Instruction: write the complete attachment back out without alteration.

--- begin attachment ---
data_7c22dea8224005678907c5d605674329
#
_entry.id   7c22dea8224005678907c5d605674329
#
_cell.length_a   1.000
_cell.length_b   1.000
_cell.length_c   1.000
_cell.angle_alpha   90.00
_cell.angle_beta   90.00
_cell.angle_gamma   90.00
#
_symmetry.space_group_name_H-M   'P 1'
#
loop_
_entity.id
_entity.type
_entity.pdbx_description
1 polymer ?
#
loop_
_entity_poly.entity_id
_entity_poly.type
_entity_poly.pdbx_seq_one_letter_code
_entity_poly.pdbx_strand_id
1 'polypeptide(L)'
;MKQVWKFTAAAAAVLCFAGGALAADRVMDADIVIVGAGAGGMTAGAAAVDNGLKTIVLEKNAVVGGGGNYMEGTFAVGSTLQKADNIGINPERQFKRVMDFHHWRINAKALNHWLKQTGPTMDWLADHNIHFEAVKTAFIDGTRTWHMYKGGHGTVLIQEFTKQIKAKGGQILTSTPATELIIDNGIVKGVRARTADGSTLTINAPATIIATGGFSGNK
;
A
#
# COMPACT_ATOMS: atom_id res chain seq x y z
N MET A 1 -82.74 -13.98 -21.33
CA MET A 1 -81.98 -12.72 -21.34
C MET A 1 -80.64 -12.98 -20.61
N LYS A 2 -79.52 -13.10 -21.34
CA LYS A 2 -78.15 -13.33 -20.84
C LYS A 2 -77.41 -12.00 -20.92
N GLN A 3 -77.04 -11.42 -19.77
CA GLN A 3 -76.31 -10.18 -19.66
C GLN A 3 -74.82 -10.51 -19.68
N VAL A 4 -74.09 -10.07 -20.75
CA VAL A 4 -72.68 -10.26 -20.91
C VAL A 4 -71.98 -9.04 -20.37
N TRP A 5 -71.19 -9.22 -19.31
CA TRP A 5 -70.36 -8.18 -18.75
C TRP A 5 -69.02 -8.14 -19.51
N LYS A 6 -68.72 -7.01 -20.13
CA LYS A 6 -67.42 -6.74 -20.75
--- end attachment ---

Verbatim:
data_7c22dea8224005678907c5d605674329
#
_entry.id   7c22dea8224005678907c5d605674329
#
_cell.length_a   1.000
_cell.length_b   1.000
_cell.length_c   1.000
_cell.angle_alpha   90.00
_cell.angle_beta   90.00
_cell.angle_gamma   90.00
#
_symmetry.space_group_name_H-M   'P 1'
#
loop_
_entity.id
_entity.type
_entity.pdbx_description
1 polymer ?
#
loop_
_entity_poly.entity_id
_entity_poly.type
_entity_poly.pdbx_seq_one_letter_code
_entity_poly.pdbx_strand_id
1 'polypeptide(L)'
;MKQVWKFTAAAAAVLCFAGGALAADRVMDADIVIVGAGAGGMTAGAAAVDNGLKTIVLEKNAVVGGGGNYMEGTFAVGSTLQKADNIGINPERQFKRVMDFHHWRINAKALNHWLKQTGPTMDWLADHNIHFEAVKTAFIDGTRTWHMYKGGHGTVLIQEFTKQIKAKGGQILTSTPATELIIDNGIVKGVRARTADGSTLTINAPATIIATGGFSGNK
;
A
#
# COMPACT_ATOMS: atom_id res chain seq x y z
N MET A 1 -82.74 -13.98 -21.33
CA MET A 1 -81.98 -12.72 -21.34
C MET A 1 -80.64 -12.98 -20.61
N LYS A 2 -79.52 -13.10 -21.34
CA LYS A 2 -78.15 -13.33 -20.84
C LYS A 2 -77.41 -12.00 -20.92
N GLN A 3 -77.04 -11.42 -19.77
CA GLN A 3 -76.31 -10.18 -19.66
C GLN A 3 -74.82 -10.51 -19.68
N VAL A 4 -74.09 -10.07 -20.75
CA VAL A 4 -72.68 -10.26 -20.91
C VAL A 4 -71.98 -9.04 -20.37
N TRP A 5 -71.19 -9.22 -19.31
CA TRP A 5 -70.36 -8.18 -18.75
C TRP A 5 -69.02 -8.14 -19.51
N LYS A 6 -68.72 -7.01 -20.13
CA LYS A 6 -67.42 -6.74 -20.75